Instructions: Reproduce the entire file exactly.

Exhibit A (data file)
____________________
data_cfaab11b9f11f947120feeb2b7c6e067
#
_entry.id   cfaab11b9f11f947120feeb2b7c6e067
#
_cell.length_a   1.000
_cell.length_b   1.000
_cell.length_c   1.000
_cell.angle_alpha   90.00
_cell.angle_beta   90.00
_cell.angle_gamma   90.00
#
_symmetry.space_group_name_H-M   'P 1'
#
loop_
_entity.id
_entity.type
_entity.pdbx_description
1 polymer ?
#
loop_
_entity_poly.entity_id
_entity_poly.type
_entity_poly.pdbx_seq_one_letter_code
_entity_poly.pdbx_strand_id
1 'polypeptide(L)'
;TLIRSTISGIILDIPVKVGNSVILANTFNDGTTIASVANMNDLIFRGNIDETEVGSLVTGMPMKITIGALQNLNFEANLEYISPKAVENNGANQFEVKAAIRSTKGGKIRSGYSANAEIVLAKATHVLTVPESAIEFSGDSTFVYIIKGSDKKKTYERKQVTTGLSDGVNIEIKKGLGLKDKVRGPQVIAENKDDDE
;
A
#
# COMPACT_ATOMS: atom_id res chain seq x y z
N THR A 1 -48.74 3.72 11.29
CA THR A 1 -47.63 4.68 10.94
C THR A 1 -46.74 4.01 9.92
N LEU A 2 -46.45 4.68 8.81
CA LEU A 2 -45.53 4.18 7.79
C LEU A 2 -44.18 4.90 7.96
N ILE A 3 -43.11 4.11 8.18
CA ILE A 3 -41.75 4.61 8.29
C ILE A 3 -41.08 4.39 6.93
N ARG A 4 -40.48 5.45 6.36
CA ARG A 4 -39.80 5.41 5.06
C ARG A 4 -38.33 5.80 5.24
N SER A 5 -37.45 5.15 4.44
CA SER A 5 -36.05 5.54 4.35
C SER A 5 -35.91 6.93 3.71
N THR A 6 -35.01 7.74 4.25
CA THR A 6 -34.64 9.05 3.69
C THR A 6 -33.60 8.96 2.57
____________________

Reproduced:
data_cfaab11b9f11f947120feeb2b7c6e067
#
_entry.id   cfaab11b9f11f947120feeb2b7c6e067
#
_cell.length_a   1.000
_cell.length_b   1.000
_cell.length_c   1.000
_cell.angle_alpha   90.00
_cell.angle_beta   90.00
_cell.angle_gamma   90.00
#
_symmetry.space_group_name_H-M   'P 1'
#
loop_
_entity.id
_entity.type
_entity.pdbx_description
1 polymer ?
#
loop_
_entity_poly.entity_id
_entity_poly.type
_entity_poly.pdbx_seq_one_letter_code
_entity_poly.pdbx_strand_id
1 'polypeptide(L)'
;TLIRSTISGIILDIPVKVGNSVILANTFNDGTTIASVANMNDLIFRGNIDETEVGSLVTGMPMKITIGALQNLNFEANLEYISPKAVENNGANQFEVKAAIRSTKGGKIRSGYSANAEIVLAKATHVLTVPESAIEFSGDSTFVYIIKGSDKKKTYERKQVTTGLSDGVNIEIKKGLGLKDKVRGPQVIAENKDDDE
;
A
#
# COMPACT_ATOMS: atom_id res chain seq x y z
N THR A 1 -48.74 3.72 11.29
CA THR A 1 -47.63 4.68 10.94
C THR A 1 -46.74 4.01 9.92
N LEU A 2 -46.45 4.68 8.81
CA LEU A 2 -45.53 4.18 7.79
C LEU A 2 -44.18 4.90 7.96
N ILE A 3 -43.11 4.11 8.18
CA ILE A 3 -41.75 4.61 8.29
C ILE A 3 -41.08 4.39 6.93
N ARG A 4 -40.48 5.45 6.36
CA ARG A 4 -39.80 5.41 5.06
C ARG A 4 -38.33 5.80 5.24
N SER A 5 -37.45 5.15 4.44
CA SER A 5 -36.05 5.54 4.35
C SER A 5 -35.91 6.93 3.71
N THR A 6 -35.01 7.74 4.25
CA THR A 6 -34.64 9.05 3.69
C THR A 6 -33.60 8.96 2.57